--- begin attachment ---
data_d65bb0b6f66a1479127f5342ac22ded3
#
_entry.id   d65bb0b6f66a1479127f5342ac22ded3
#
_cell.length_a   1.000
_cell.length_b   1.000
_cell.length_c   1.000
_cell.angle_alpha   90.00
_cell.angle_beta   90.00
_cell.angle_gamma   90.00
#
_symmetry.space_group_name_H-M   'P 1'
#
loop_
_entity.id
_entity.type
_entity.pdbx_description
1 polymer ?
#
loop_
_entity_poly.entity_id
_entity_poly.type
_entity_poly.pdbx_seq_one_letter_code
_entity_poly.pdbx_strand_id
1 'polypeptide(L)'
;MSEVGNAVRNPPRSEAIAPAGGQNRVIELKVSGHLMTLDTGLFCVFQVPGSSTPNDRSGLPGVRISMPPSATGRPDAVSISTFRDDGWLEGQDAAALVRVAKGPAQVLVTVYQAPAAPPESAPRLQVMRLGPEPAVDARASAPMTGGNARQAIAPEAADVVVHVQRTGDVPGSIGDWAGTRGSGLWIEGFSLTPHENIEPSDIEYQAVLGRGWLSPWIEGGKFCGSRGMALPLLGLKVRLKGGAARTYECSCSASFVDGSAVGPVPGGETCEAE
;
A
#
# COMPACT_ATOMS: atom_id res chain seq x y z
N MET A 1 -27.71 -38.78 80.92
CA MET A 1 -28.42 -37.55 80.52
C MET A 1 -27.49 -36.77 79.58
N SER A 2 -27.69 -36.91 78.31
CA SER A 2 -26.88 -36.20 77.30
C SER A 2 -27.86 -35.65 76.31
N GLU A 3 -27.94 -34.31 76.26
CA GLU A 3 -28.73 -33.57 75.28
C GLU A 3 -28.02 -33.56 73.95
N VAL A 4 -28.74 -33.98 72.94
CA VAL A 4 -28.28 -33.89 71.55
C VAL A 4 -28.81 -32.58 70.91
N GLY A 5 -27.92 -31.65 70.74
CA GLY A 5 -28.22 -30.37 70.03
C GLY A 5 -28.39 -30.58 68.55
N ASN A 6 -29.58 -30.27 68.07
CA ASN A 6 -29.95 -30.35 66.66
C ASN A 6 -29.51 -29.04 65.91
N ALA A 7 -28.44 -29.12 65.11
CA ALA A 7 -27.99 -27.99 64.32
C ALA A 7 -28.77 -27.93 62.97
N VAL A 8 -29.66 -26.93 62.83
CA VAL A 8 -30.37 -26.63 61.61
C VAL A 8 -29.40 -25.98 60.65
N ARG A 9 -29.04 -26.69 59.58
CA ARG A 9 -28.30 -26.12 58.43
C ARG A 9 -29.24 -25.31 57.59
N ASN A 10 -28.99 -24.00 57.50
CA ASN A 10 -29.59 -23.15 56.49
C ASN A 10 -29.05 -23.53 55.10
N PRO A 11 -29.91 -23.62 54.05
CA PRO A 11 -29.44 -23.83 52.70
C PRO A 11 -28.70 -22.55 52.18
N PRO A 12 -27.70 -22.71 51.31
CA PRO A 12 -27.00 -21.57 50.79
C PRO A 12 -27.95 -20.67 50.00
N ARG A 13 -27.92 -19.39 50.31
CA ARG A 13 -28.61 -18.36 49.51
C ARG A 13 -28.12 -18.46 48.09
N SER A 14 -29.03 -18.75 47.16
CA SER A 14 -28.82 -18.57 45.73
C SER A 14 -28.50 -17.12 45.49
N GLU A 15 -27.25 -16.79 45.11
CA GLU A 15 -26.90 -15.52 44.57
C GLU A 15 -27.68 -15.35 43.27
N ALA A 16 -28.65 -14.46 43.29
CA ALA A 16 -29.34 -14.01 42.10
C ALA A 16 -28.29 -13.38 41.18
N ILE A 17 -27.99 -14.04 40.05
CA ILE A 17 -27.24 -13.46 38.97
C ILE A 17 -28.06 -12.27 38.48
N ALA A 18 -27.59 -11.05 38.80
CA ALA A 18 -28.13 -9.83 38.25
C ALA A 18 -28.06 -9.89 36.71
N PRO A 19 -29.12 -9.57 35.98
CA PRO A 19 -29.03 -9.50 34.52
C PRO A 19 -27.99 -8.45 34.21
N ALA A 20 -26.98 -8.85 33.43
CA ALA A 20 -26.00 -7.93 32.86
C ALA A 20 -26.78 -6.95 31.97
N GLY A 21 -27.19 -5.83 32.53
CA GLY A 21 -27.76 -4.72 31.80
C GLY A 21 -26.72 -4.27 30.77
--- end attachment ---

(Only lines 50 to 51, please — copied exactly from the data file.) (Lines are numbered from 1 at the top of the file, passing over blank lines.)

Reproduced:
CA ALA A 7 -27.99 -27.99 64.32
C ALA A 7 -28.77 -27.93 62.97